Let’s make sense of the newest Nolan Arenado drama

Apr 8, 2021; St. Louis, Missouri, USA; St. Louis Cardinals third baseman Nolan Arenado (28) acknowledges fans after hitting a two run home run against the Milwaukee Brewers in the eighth inning at Busch Stadium. Mandatory Credit: Joe Puetz-USA TODAY Sports

While the Colorado Rockies were busy on Thursday winning their first series of 2021, former star third baseman Nolan Arenado had a big day for his new team.

Arenado hit a go-ahead home run, his first in a St. Louis Cardinals uniform, in the bottom of the eighth inning to propel his club to a victory in their home opener. It was cool to see if you’re a Cardinals fan or Arenado fan or whatever, but ultimately the achievement itself wasn’t much of a Sports Moment. After the game, however, Arenado and teammate Adam Wainwright uttered a couple of lines that made big waves—and made some folks big mad—about 850 miles to the west.

First, here’s what Arenado had to say about the reception given to him by the hometown faithful after his clutch dinger:

Arenado claims in this postgame interview to have never received a curtain call, a statement that absolutely had Rockies fans, media members, and everyone in between up in arms. But the thing is, he’s not wrong; Arenado sort of received a curtain call after a his famous walk-off cycle on Father’s Day in 2017, but does that really count? It occurred after the game ended, so that’s debatable. That being said, was there ever another time during which the context of any of his single individual achievements warranted a curtain call? You might be searching for a while if you’re trying to find one.

The point is, it’s a silly thing to hold against Arenado if a curtain call did happen to occur at one point and he forgot about it, and it’s equally weird to hold it against Rockies fans if this in fact was his first curtain call.

So, that’s settled. Great. Let’s move on with our lives.

Ha ha just kidding, there’s more!

I’m sorry, what?

There’s a lot to unpack here. First, if Adam Wainwright’s version of two years is actually two years, Arenado has been at least somewhat openly pining for a trade since April of 2019. At that very moment, the Rockies were fresh off of consecutive postseason appearances and, more importantly, Arenado was two (2) months into an eight-year, $260 million extension. He couldn’t possibly have been that level of jaded with the organization at that point, right?

There are only two possible reasons why the perennial All-Star and Gold Glover would want out so early, as one card-carrying BBWAA member who covers the Rockies recently reported, albeit with no additional context or explanation. One is that Rockies general manager Jeff Bridich and the team’s brass did next to nothing to get the team over the finish line in 2018, when Colorado had by far its best chance to win its first (and only) National League West title. That certainly could have stuck in Arenado’s craw. The other is that Bridich and Rox owner Dick Monfort inexplicably insisted on putting an opt-out clause three years into Arenado’s extension, which sort of speaks for itself.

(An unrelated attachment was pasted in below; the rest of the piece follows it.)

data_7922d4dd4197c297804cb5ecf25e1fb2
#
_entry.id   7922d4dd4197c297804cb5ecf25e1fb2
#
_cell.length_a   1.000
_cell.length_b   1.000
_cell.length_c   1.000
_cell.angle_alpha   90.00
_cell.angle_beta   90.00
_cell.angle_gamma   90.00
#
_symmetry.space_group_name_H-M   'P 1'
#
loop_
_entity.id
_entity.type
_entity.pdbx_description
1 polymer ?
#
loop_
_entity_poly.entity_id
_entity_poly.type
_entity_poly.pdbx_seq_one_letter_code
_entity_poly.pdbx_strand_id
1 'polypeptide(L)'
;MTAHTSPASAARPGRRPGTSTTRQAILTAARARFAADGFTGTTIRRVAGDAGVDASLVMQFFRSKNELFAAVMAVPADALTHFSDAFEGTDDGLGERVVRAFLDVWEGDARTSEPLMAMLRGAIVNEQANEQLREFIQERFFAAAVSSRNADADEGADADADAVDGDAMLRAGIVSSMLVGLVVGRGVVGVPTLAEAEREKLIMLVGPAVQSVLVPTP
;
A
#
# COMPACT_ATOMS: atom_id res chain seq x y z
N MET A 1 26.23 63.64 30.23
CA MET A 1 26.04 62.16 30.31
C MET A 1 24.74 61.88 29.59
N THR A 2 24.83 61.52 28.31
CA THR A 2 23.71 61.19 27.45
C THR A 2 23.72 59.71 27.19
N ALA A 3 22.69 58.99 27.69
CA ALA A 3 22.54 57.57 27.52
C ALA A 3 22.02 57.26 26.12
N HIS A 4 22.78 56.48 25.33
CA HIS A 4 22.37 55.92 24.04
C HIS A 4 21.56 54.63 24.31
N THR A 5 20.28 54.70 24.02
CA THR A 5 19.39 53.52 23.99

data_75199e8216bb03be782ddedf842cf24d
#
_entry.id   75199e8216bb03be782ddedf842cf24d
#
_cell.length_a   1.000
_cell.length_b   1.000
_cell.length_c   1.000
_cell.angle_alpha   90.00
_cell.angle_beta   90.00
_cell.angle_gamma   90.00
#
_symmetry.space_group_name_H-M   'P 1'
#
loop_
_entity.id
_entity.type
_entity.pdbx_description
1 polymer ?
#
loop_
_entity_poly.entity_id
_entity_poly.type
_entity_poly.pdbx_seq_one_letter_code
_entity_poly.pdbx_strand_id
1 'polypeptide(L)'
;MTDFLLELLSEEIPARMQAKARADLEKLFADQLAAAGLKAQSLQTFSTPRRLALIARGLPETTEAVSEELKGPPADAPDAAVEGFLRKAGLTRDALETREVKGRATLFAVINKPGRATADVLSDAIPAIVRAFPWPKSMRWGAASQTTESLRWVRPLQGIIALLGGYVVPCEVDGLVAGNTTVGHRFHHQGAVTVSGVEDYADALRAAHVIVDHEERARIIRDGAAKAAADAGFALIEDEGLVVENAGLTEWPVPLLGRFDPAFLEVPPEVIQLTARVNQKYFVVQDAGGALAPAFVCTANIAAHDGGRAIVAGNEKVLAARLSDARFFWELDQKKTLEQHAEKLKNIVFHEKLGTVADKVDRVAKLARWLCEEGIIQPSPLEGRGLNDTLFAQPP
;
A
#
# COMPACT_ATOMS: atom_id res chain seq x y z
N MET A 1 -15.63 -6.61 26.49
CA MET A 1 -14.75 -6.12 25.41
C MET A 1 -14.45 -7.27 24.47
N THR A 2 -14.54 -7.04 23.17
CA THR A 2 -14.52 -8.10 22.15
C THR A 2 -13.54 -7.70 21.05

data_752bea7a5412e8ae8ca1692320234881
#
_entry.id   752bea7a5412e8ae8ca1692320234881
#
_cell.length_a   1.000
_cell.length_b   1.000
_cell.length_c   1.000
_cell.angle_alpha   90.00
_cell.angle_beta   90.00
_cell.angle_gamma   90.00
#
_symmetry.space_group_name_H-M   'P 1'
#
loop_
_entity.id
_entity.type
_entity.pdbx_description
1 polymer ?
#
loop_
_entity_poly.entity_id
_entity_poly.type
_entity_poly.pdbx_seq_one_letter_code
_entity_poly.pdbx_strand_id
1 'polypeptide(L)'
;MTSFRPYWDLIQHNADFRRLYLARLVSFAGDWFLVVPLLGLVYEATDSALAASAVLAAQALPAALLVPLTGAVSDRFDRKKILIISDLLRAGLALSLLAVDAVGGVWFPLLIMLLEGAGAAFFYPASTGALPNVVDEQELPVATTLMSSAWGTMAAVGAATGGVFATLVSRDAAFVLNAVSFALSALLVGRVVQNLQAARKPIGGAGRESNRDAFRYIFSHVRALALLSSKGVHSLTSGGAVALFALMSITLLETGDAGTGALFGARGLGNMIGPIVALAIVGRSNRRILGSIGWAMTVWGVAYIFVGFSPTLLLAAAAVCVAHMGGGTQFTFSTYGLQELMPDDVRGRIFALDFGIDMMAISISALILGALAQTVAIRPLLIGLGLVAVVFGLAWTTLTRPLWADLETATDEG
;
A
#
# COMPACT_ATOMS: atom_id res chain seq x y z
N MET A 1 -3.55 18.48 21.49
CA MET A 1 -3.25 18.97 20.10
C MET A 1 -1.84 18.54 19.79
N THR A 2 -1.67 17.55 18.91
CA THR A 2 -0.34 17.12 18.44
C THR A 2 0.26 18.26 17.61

But even if one or both of those scenarios angered Arenado, why would he sign an extension? Was he under pressure from friends and/or family, or an agent? Was it something he simply thought he was supposed to do as a gesture of loyalty to the organization that drafted and developed him? None of that seems very realistic. In fact, it’s more likely that Wainwright was exaggerating with the whole “two years” quip. If the general premise of Waino’s story is true, it stands to reason that Arenado began attempting to sell himself to John Mozeliak and company toward the end of 2019, when the relationship between the Rockies and their long-time third baseman started to fracture.

Still, there are questions to be asked. If that tale from Wainwright is in any way accurate, did the Rockies do Arenado a personal favor by dealing him to St. Louis for basically nothing in return? If so, why would they do that? Did they think Arenado would speak well of the organization on his way out? Are they expecting preferential treatment from Nolan’s agent as a result of unloading him? Did they hope that the fans would catch on to all of this nonsense earlier and see it as a win-win situation for everyone?

We may never know the answers to any of those questions, but one thing is for sure: the common denominators here are Bridich and the Rockies, who definitely aren’t strangers to trading away star players in extremely convoluted ways. And, considering what we’ve seen from Colorado over the last two years in terms of its level of resources put toward improving the roster, no one in their right mind can argue that Arenado’s desire to leave wasn’t justified, regardless of the timing.